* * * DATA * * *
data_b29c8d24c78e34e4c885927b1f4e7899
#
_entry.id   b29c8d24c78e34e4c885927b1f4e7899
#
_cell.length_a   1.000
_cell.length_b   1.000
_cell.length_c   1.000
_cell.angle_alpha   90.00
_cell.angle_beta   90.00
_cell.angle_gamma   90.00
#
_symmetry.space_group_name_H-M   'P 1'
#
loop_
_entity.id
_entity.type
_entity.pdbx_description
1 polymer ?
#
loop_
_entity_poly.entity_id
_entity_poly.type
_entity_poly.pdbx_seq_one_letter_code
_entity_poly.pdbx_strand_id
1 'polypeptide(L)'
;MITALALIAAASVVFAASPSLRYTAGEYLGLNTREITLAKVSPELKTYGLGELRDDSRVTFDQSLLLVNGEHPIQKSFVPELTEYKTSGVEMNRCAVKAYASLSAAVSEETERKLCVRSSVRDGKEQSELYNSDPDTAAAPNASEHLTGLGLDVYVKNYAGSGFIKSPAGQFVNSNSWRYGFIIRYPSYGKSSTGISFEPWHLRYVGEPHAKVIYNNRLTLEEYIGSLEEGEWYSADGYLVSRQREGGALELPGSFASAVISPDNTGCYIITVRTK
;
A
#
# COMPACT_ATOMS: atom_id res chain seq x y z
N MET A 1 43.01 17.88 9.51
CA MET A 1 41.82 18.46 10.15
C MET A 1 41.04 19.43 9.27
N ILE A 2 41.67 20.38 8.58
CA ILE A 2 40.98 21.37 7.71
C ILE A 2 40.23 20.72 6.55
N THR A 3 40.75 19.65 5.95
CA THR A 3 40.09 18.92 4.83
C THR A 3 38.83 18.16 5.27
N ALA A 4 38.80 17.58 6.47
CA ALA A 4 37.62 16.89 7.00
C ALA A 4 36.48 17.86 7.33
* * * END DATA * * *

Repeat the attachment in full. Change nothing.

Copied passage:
data_b29c8d24c78e34e4c885927b1f4e7899
#
_entry.id   b29c8d24c78e34e4c885927b1f4e7899
#
_cell.length_a   1.000
_cell.length_b   1.000
_cell.length_c   1.000
_cell.angle_alpha   90.00
_cell.angle_beta   90.00
_cell.angle_gamma   90.00
#
_symmetry.space_group_name_H-M   'P 1'
#
loop_
_entity.id
_entity.type
_entity.pdbx_description
1 polymer ?
#
loop_
_entity_poly.entity_id
_entity_poly.type
_entity_poly.pdbx_seq_one_letter_code
_entity_poly.pdbx_strand_id
1 'polypeptide(L)'
;MITALALIAAASVVFAASPSLRYTAGEYLGLNTREITLAKVSPELKTYGLGELRDDSRVTFDQSLLLVNGEHPIQKSFVPELTEYKTSGVEMNRCAVKAYASLSAAVSEETERKLCVRSSVRDGKEQSELYNSDPDTAAAPNASEHLTGLGLDVYVKNYAGSGFIKSPAGQFVNSNSWRYGFIIRYPSYGKSSTGISFEPWHLRYVGEPHAKVIYNNRLTLEEYIGSLEEGEWYSADGYLVSRQREGGALELPGSFASAVISPDNTGCYIITVRTK
;
A
#
# COMPACT_ATOMS: atom_id res chain seq x y z
N MET A 1 43.01 17.88 9.51
CA MET A 1 41.82 18.46 10.15
C MET A 1 41.04 19.43 9.27
N ILE A 2 41.67 20.38 8.58
CA ILE A 2 40.98 21.37 7.71
C ILE A 2 40.23 20.72 6.55
N THR A 3 40.75 19.65 5.95
CA THR A 3 40.09 18.92 4.83
C THR A 3 38.83 18.16 5.27
N ALA A 4 38.80 17.58 6.47
CA ALA A 4 37.62 16.89 7.00
C ALA A 4 36.48 17.86 7.33